It’s common in the translation field to come across projects that evince enormous intercultural differences, obliging the translator to come up with some sort of ingenious solution to the issue. On the one hand, translators can try to tweak the message of the text to render an appropriate final result, but this is usually frowned upon (for obvious reasons of fidelity). On the other hand, sometimes translators need to be frank and ask their client if they’re really sure they want to have that particular text translated.
Such is the case with translating certain resumes/CVs and letters of recommendation. These documents exhibit enormous differences from country to country, particularly within the US as compared with outside of it. From the information included to the manner in which information is presented, both clients and translators need to be careful with projects like these.
For example, it is common for CVs written outside of the US to include lots of sensitive personal information (such as date of birth, nationality, ID number, etc.), whereas in the US such information is usually not included. In fact, it is more common to use brief resumes instead of full length CVs in the US, and clients should keep that in mind when trying to get documents translated in order to seek employment in the US.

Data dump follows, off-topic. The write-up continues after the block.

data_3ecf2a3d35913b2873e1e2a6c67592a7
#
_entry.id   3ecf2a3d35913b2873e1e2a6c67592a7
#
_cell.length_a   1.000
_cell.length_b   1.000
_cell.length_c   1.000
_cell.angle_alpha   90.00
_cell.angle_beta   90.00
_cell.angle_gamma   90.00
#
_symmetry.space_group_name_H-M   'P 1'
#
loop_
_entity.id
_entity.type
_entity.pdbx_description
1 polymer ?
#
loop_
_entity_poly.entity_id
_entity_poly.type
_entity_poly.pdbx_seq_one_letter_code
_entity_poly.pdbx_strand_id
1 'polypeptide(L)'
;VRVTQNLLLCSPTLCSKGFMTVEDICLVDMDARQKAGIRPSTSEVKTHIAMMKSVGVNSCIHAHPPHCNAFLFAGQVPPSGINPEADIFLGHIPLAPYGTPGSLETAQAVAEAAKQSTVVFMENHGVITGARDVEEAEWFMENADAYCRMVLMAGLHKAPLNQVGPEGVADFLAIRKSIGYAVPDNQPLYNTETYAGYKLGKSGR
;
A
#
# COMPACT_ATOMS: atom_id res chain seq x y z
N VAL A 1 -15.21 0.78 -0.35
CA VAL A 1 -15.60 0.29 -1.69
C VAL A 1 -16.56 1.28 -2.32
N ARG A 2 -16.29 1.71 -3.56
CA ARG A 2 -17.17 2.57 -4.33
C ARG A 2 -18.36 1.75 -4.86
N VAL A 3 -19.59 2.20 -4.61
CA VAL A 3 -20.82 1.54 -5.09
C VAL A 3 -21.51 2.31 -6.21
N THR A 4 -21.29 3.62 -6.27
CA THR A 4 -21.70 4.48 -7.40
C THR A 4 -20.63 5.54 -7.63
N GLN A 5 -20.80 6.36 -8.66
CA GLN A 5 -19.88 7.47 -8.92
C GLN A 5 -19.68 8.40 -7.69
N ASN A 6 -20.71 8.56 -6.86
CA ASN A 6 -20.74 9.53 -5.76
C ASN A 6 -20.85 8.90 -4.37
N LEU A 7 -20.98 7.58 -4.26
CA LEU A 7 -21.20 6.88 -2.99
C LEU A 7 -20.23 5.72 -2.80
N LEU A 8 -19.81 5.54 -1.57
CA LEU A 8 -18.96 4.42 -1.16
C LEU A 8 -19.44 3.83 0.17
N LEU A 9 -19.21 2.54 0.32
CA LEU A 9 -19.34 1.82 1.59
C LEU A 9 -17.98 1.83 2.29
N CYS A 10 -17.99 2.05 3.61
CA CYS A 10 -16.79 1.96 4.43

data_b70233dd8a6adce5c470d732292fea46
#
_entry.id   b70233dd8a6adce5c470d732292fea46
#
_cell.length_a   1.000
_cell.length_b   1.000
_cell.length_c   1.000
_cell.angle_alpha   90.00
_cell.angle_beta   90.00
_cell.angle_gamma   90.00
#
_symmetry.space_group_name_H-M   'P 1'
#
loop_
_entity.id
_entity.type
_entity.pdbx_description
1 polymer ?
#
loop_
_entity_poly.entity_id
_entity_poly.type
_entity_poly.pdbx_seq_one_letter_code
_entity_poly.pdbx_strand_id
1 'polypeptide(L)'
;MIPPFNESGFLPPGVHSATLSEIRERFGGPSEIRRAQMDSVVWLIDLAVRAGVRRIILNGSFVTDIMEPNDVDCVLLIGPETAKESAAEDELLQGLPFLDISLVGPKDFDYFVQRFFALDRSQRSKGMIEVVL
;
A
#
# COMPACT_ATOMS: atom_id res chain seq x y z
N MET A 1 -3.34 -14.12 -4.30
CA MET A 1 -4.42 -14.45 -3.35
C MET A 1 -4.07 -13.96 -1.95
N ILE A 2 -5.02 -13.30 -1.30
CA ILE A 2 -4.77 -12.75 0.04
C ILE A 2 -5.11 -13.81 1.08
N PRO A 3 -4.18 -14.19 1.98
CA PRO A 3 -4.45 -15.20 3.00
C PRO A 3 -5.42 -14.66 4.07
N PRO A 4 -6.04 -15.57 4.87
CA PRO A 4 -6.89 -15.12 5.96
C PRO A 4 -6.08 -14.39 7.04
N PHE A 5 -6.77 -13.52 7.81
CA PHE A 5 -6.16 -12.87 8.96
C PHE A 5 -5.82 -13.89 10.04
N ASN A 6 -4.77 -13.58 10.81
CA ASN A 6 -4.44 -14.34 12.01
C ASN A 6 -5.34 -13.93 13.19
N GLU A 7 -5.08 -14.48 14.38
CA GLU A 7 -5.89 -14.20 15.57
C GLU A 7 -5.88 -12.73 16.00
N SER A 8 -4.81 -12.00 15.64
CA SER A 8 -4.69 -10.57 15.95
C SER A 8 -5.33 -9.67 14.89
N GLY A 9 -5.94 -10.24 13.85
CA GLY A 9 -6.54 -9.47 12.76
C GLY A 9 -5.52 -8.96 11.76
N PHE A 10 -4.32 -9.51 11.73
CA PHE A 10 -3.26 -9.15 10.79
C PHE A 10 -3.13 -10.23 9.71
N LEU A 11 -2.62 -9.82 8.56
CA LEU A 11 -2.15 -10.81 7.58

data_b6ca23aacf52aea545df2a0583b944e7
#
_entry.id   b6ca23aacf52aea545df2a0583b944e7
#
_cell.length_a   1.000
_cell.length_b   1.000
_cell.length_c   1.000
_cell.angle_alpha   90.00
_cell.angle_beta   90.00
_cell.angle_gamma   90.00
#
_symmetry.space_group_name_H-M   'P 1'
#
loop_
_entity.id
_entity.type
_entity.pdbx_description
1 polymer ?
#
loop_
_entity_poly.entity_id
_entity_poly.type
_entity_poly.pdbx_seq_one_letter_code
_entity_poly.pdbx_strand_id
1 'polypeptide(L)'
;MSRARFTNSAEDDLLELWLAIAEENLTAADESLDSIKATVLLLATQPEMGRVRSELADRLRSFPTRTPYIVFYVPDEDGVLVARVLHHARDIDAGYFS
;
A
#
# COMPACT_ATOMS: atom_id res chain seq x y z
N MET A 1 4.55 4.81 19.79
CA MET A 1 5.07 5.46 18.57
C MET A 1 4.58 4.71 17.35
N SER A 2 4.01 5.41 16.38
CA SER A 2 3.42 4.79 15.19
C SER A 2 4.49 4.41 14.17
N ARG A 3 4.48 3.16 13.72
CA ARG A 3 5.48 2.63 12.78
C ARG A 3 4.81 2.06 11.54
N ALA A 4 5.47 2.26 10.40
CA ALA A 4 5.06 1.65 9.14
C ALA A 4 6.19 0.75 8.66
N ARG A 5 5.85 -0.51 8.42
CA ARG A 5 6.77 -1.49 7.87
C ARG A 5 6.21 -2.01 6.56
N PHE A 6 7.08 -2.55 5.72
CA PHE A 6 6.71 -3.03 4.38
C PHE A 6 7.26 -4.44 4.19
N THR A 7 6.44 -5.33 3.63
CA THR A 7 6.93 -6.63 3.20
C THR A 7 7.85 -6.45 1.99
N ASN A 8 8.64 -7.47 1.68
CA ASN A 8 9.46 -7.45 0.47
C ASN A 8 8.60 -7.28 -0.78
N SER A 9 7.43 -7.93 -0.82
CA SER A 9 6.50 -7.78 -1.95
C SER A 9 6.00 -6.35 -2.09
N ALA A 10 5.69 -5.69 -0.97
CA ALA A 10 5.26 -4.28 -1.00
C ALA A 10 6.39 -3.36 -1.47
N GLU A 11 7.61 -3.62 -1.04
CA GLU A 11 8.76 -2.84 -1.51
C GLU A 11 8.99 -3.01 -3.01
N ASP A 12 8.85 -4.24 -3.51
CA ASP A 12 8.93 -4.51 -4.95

Letters of recommendation can be another problem area, as literal translations here can often be disastrous for the person that is supposedly being eulogized therein. Examples of letters of recommendation translated from Chinese into English show serious cultural disparities: what sounds like praise in Chinese culture might come across the wrong way in English. The areas of attention and the wording chosen can end up having the exact opposite effect of that intended, and so sometimes it is best to have the client obtain new letters of recommendation for translation in order to improve their chances of future employment.